Happiness books and books on de-cluttering are all the rage right now. The latest book from Gretchen Rubin (The Happiness Project) combines the two. In spite of the trendiness of her topics, there are some useful bits of advice in Outer Order, Inner Calm: Declutter and Organize to Make More Room for Happiness. Rubin offers a lot of suggestions for little actions that can make a big difference in our daily lives. The book offers the added bonus of being a quick read.
After exploring how outer order creates a sense of inner calm, Rubin explores five facets of creating outer order: making choices, creating order, knowing yourself and others, cultivating helpful habits, and—my favorite—adding beauty. Here’s a sampling of the wisdom in this book:
· Abandon those unfinished projects that are cluttering up your drawers and closets. (This inspired me to get rid of the big basket of pine cones and floral arranging materials that I thought I might use for a Christmas decoration someday.)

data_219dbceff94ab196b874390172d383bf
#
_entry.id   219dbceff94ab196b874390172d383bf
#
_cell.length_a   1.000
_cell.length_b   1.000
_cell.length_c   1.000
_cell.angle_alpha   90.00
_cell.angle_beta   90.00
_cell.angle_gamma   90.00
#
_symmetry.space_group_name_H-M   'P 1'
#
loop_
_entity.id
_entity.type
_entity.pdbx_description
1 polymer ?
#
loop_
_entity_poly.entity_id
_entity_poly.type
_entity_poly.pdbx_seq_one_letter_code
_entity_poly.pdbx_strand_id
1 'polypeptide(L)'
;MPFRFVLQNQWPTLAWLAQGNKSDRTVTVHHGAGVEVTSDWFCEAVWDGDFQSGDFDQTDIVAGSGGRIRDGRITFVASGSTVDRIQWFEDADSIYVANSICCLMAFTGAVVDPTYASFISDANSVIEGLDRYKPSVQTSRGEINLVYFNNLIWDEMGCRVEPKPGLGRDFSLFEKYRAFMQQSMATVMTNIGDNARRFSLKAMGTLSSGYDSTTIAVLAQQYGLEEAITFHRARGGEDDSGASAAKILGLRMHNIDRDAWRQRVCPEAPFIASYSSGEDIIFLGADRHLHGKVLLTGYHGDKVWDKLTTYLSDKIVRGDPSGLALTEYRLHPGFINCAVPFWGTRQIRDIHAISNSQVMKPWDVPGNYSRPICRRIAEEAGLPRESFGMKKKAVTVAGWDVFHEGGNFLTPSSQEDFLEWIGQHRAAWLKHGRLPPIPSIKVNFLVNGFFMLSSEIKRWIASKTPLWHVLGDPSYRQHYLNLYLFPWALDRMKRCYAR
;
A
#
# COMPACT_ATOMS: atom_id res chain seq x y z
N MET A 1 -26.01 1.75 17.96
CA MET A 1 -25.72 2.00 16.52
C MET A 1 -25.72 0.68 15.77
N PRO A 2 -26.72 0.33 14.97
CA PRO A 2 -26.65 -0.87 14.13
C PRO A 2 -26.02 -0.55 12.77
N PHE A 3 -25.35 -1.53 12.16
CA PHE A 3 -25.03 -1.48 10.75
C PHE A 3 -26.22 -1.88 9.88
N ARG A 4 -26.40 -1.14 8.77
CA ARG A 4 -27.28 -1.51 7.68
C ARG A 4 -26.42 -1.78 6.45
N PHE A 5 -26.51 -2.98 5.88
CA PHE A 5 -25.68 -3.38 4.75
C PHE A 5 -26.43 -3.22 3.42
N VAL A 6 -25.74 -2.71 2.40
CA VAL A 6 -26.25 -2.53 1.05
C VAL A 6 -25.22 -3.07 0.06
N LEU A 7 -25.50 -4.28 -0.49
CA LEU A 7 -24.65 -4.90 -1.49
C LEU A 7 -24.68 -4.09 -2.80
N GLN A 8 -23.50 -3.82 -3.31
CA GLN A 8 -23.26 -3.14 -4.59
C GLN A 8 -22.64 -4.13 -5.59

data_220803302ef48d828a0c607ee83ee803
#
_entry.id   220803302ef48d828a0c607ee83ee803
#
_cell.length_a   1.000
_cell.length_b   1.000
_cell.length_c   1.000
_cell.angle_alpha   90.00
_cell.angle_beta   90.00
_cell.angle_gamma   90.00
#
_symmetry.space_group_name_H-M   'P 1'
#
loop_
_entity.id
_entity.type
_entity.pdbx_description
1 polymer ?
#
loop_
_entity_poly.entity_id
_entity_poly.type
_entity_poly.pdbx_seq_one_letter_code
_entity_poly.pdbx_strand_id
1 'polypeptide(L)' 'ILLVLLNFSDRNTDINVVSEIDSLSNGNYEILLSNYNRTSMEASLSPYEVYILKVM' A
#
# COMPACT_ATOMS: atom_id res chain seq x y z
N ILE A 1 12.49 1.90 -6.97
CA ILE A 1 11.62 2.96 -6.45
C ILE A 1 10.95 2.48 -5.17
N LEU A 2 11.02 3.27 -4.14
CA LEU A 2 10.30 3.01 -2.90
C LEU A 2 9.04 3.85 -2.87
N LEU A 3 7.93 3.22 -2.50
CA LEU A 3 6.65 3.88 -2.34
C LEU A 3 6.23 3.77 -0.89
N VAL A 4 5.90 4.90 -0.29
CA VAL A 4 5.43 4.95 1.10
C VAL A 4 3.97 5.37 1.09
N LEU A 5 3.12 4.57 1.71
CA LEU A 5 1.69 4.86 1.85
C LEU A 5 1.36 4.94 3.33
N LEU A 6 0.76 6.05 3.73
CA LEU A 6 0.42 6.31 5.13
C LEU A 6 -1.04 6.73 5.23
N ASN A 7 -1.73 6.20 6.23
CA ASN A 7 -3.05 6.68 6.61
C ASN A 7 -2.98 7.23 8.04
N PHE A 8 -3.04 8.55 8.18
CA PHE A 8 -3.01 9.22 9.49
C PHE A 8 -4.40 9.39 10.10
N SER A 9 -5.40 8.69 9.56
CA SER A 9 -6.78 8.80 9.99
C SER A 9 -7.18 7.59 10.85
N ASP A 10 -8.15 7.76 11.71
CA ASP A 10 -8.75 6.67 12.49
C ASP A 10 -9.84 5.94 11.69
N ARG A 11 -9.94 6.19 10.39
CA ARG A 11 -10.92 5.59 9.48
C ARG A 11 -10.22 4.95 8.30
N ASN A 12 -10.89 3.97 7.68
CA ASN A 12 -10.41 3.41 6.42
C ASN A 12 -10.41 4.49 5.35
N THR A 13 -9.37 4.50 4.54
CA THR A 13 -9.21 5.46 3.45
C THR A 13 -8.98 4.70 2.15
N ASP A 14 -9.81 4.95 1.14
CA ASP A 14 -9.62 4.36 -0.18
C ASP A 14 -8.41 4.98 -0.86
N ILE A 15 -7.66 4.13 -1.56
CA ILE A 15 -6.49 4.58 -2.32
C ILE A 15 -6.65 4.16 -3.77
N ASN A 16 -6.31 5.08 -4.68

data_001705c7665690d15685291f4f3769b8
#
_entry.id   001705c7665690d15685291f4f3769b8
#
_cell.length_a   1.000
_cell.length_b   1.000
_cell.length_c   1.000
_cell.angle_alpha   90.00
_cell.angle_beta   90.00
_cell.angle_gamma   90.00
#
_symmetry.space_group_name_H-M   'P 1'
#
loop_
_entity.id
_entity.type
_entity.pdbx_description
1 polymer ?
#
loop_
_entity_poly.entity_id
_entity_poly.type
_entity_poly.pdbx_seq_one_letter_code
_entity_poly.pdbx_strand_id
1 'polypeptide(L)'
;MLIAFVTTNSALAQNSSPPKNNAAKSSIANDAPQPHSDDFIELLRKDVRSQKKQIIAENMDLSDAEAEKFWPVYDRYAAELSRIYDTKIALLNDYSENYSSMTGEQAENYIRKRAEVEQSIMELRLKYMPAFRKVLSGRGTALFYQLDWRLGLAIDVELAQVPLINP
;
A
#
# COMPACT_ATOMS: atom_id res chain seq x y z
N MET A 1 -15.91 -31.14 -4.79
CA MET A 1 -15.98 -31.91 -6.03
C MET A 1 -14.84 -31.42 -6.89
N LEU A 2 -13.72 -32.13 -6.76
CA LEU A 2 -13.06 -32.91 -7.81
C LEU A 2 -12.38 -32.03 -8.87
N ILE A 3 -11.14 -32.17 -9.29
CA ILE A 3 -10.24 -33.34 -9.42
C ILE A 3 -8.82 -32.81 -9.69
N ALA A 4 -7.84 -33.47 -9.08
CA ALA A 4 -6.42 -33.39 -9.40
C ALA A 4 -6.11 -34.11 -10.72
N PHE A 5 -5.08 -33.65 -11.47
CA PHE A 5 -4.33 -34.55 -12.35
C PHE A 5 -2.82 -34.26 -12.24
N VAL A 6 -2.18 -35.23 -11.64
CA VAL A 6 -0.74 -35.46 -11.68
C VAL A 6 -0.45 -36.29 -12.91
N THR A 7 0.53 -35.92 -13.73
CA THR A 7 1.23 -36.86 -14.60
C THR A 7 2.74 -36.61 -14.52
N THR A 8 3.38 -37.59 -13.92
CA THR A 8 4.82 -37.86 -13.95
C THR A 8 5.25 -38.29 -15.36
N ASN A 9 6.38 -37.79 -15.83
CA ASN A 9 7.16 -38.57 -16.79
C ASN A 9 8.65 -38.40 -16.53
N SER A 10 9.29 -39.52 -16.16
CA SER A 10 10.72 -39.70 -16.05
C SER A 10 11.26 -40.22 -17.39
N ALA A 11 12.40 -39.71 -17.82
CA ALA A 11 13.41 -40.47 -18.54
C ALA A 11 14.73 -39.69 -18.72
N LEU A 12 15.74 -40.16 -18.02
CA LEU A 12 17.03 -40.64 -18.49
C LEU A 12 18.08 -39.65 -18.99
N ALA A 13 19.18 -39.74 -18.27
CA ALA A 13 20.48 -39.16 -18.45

· “If you can decide whether to keep an item of clothing, ask yourself, ‘If I ran into my ex on the street, would I be happy if I were wearing this?’”
· “Remember: if you can’t retrieve it, you won’t use it.” (That inspired me to throw out a couple of file folders of magazine articles on travel destinations. As I thumbed through them, I realized that I didn’t even remember that I had saved them.)
· Create a mystery box to house orphaned charging and computer cables, random screws, and the other odd stuff we all accumulate. Date the box and put it aside; if you haven’t opened the box a year from now, get rid of it.
· Don’t be lured by the “siren call” of inventive storage containers. Too often, they just encourage us to keep possessions that we will pack away and never use.
· “Office supplies aren’t useful if they aren’t used.” (Oh boy, did this one hit home. I love office supplies, but really, how many scratch pads and pens can I use in this lifetime?)
· “Do any task that can be finished in less than one minute without delay.” Hang the coat, file the statement, put the hair dryer in the drawer.
· “It’s easier to keep up than to catch up.”
· “Add a touch of luxury.”